Begin Again

Am I going a bit soft? Do I sometimes get sucked into the sentimentality? I guess to some level on that last one, because most everything about John Carney’s “Begin Again” signals me that I should despise it. But instead, I was utterly charmed. Carney, of course, had an ultra low-budget success story with 2007’s “Once”. That film won the Oscar for Best Original Song, which saw the adorable co-winner, Marketa Irglova charm everyone with her “two-tiered” acceptance speech. But is writer/director Carney a one-trick pony with this 2nd film about putting an album together? I guess no more than Quentin Tarantino is–and he’s been called it more than one time (it is NOT, an assessment I agree with, btw).

There are some other factors that save “Begin Again”, however, and it involves both of our principal actors. One is the indispensable Mark Ruffalo as Dan, the burnt-out, alcoholic, music industry executive, estranged from his teenage daughter, separated from his wife, and clambering through his middle-aged existence in a drunken haze. The other factor is the absolutely stunning and irresistible Keira Knightley, who I’ve become incredibly infatuated with, and the star I’ve recently declared the most beautiful face in movies today. She’s sold herself to me as an actress these last few years too. Just recently 30, Ms. Knightley, lately, seems to do no wrong.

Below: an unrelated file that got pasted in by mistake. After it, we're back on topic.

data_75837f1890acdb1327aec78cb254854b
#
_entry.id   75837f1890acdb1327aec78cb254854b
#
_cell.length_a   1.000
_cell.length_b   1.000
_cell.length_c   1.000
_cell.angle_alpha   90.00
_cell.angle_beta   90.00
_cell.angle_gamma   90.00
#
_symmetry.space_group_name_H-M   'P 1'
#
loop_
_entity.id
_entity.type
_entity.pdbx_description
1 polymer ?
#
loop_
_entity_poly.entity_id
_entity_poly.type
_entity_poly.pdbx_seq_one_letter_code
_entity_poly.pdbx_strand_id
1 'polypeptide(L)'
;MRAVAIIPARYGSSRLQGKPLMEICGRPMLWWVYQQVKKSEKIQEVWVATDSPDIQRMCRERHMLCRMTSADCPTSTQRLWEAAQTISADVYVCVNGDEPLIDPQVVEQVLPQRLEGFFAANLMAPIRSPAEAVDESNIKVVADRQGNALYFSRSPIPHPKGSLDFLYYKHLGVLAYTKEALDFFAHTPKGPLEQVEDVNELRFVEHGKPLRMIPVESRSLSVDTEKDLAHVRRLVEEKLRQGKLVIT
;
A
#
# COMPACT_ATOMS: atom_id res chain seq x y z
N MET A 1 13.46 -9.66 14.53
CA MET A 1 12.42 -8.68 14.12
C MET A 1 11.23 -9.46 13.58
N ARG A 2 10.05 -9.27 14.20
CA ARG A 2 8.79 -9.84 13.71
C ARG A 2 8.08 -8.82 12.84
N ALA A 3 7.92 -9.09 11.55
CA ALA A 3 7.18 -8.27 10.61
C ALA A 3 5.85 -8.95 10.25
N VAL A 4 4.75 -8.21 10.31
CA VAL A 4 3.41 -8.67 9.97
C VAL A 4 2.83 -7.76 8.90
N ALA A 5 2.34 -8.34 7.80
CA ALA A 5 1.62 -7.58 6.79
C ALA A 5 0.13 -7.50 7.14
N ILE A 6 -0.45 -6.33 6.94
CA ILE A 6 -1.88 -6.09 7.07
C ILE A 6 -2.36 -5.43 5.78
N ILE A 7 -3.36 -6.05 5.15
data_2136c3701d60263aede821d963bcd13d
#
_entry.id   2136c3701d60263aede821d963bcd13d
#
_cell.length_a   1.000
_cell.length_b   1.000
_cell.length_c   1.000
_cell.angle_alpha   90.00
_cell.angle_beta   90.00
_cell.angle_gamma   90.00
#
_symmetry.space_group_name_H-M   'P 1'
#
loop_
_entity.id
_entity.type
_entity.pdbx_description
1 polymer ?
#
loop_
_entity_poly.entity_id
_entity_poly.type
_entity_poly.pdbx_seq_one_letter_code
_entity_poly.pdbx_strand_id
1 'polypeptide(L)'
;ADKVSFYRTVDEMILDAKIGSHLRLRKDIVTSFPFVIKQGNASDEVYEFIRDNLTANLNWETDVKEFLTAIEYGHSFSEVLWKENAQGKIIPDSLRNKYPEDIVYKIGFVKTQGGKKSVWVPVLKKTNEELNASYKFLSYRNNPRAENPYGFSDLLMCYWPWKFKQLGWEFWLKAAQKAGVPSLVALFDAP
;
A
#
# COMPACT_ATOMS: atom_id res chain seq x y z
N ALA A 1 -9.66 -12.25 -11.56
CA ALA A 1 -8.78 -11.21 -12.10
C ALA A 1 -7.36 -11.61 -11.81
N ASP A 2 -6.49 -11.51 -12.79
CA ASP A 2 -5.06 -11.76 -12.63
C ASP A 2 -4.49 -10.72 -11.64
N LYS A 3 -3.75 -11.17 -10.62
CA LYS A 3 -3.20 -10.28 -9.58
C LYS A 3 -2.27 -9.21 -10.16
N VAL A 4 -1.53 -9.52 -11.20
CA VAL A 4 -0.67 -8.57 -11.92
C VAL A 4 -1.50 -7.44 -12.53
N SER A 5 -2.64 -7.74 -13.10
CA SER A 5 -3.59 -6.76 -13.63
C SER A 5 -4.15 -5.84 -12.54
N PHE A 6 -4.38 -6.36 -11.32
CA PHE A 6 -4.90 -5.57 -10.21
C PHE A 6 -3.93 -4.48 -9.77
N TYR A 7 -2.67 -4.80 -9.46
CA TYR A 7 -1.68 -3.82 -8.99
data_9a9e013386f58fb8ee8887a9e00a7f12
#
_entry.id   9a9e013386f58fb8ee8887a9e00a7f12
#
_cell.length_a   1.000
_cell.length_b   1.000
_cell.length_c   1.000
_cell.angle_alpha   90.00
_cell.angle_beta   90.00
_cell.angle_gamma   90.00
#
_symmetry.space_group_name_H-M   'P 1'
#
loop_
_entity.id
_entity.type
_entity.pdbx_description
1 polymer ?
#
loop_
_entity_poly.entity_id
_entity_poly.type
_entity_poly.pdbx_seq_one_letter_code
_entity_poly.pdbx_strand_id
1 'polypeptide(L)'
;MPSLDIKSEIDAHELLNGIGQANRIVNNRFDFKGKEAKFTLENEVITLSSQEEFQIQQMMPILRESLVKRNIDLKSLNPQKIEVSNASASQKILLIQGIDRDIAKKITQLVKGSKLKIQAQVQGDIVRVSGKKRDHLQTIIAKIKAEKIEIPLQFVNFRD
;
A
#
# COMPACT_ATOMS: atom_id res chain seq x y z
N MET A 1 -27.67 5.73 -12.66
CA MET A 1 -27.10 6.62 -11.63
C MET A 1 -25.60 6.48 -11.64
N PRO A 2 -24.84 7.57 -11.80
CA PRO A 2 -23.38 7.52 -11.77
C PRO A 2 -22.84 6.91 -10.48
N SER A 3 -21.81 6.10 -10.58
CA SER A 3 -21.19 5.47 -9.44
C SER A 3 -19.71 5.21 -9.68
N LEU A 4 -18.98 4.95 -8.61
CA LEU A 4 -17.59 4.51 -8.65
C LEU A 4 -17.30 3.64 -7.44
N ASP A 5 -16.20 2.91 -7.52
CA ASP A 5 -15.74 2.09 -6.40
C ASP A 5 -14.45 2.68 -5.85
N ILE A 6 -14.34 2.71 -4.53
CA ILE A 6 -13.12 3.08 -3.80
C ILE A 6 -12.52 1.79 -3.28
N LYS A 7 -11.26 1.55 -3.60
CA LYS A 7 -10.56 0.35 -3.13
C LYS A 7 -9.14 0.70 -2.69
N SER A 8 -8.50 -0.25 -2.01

So, yes…the simple tale about a record producer trying to “keep it real”, during a cynical era in popular music, and a lost young performer named Gretta (Ms. Knightley) who struggles to find her way, after being abandoned in New York City, after her rock star boyfriend leaves her for another woman–spoke to me somehow. It’s not exactly original storytelling, but I was enthralled with how they put Gretta’s album together bare bones, using natural street sounds of the big city as background noise. And I responded to Dave attempting to save his fragile marriage to Miriam (the amazing Catherine Keener), while also trying to make amends, for his emotional abandonment of daughter, Violet (an almost all-grown-up, Hailee Steinfeld).

So freaking sue me. And if Carney does this a 3rd time, maybe I won’t get bamboozled. I liked how he presented the opening scene, three separate times, from 3 different perspectives. And I appreciated how he cast real music performers in big parts, smaller roles, as well as cameos (Adam Levine, Yasiin “Mos Def” Bey, and CeeLo Green). “Begin Again” is sweet and sappy, but also lovely and infectious. Even the casting of James Corden as the chubby, asexual, reliable best friend didn’t bother me all that much. Okay, maybe a little bit. But, overall, “Begin Again” is a winner. Unless you believe, that John Carney has now managed to fool me twice. I will not defend myself all that vociferously.

Grade:  B


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